By Team

MIAMI (CBSMiami/AP) — A federal judge has sentenced “Tiger King” Joe Exotic, convicted in a murder-for-hire plot to kill Florida animal welfare activist Carole Baskin, to 21 years in prison.

The new sentencing comes after an appeals court ruled last year that the prison term he’s serving should be shortened.

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The sentence was lower than his previous sentence of 22 years.

Joe Exotic, whose real name is Joseph Maldonado-Passage, will be sent to a federal prison in Fort Worth, Texas.

The former zookeeper was sentenced in January 2020 after he was convicted of trying to hire two different men to kill Baskin. A three-judge panel of the 10th U.S. Circuit Court of Appeals agreed with Maldonado-Passage that the court should have treated them as one conviction at sentencing because they both involved the same goal of killing Baskin, who runs Big Cat Rescue near Tampa and had criticized Maldonado-Passage’s treatment of animals.

Carole Baskin (Source: Wikimedia Commons)

Both were featured in Netflix’s “Tiger King: Murder, Mayhem and Madness.” The show was a breakout hit as people were forced to stay home in the early weeks of the coronavirus pandemic.

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Prosecutors said Maldonado-Passage offered $10,000 to an undercover FBI agent to kill Baskin during a recorded December 2017 meeting. In the recording, he told the agent, “Just like follow her into a mall parking lot and just cap her and drive off.” Maldonado-Passage’s attorneys have said their client — who once operated a zoo in Wynnewood, Oklahoma, about 65 miles south of Oklahoma City — wasn’t being serious.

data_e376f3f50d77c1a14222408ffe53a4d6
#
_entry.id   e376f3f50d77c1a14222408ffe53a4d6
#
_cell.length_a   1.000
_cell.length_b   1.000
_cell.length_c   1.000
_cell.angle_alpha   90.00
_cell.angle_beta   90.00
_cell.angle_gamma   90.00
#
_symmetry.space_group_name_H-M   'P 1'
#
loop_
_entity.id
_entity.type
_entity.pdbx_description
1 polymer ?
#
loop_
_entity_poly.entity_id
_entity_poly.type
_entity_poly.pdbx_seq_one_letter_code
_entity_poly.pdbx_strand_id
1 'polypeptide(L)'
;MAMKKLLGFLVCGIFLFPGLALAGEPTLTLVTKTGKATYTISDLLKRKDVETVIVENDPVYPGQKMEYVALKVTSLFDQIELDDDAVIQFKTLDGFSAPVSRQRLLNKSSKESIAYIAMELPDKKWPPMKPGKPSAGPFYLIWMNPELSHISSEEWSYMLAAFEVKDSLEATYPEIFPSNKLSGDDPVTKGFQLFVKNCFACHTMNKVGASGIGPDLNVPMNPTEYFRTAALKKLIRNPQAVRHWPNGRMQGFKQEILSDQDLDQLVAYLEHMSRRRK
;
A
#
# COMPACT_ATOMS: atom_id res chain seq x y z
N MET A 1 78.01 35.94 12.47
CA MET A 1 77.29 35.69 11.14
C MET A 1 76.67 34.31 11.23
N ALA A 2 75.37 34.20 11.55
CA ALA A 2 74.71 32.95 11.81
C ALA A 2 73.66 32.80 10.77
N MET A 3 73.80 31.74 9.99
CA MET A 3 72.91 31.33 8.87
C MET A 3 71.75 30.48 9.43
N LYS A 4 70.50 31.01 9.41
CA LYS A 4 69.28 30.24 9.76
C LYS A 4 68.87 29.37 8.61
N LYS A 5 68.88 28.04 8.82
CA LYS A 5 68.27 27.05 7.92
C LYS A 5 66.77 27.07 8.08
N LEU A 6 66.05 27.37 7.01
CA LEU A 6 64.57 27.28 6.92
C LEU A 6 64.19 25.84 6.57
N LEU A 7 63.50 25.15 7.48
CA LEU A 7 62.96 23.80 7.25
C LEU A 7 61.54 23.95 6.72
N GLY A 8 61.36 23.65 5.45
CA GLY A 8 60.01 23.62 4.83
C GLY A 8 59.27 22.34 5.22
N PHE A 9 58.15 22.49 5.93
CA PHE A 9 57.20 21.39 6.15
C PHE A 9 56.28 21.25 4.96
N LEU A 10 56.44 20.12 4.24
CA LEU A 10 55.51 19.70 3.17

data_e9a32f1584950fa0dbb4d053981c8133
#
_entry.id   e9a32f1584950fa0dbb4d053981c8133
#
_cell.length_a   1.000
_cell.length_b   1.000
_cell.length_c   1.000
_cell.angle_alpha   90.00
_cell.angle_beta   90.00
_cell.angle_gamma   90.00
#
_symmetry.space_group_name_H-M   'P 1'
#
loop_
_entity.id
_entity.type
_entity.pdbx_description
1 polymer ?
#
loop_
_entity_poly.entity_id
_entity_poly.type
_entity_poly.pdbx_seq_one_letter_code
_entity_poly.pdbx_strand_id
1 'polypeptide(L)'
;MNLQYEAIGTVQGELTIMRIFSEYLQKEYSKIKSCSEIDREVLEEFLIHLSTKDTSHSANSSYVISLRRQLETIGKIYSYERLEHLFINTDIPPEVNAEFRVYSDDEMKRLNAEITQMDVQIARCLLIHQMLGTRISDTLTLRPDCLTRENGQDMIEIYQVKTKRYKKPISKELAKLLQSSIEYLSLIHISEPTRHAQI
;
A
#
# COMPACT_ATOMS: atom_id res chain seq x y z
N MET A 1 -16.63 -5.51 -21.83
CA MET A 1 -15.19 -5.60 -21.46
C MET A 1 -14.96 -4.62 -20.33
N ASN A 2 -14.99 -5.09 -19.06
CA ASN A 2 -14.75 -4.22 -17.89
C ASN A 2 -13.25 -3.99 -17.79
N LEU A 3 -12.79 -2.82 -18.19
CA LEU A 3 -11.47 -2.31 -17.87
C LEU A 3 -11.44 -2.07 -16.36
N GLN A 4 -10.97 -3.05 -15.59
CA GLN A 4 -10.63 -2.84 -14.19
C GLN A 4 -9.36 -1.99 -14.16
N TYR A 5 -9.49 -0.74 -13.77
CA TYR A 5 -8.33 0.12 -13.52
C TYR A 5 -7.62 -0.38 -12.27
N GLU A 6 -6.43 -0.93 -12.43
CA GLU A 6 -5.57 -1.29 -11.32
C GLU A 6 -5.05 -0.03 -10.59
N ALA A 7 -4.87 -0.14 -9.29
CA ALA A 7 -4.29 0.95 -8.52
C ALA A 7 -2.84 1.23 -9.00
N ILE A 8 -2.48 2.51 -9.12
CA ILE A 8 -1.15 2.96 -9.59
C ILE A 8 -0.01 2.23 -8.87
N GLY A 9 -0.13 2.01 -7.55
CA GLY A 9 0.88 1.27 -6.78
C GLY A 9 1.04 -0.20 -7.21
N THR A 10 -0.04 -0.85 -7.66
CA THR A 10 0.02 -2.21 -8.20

Maldonado-Passage, who maintains his innocence, also was convicted of killing five tigers, selling tiger cubs and falsifying wildlife records. His attorneys are asking for a lesser sentence than what the guidelines call for, alleging “imperfect entrapment, sentencing manipulation, and outrageous government conduct.”

“From decisions made in the initial stages of the investigation to charging decisions to overzealous sentencing recommendations, one thing remains clear: this case was about doing whatever it took to put Mr. Maldonado-Passage behind bars for as long as possible,” his attorneys wrote in a sentencing memorandum.

Federal prosecutors said in court records that they would defer recommending a new sentence for Maldonado-Passage because of the allegations he raised.

“In the unlikely event that any of these claims withstand scrutiny and ultimately are determined to be credible, those developments could impact the United States’ ultimate sentencing recommendation” because the prosecutors are obligated to investigate them, U.S. Attorney Robert Troester wrote.

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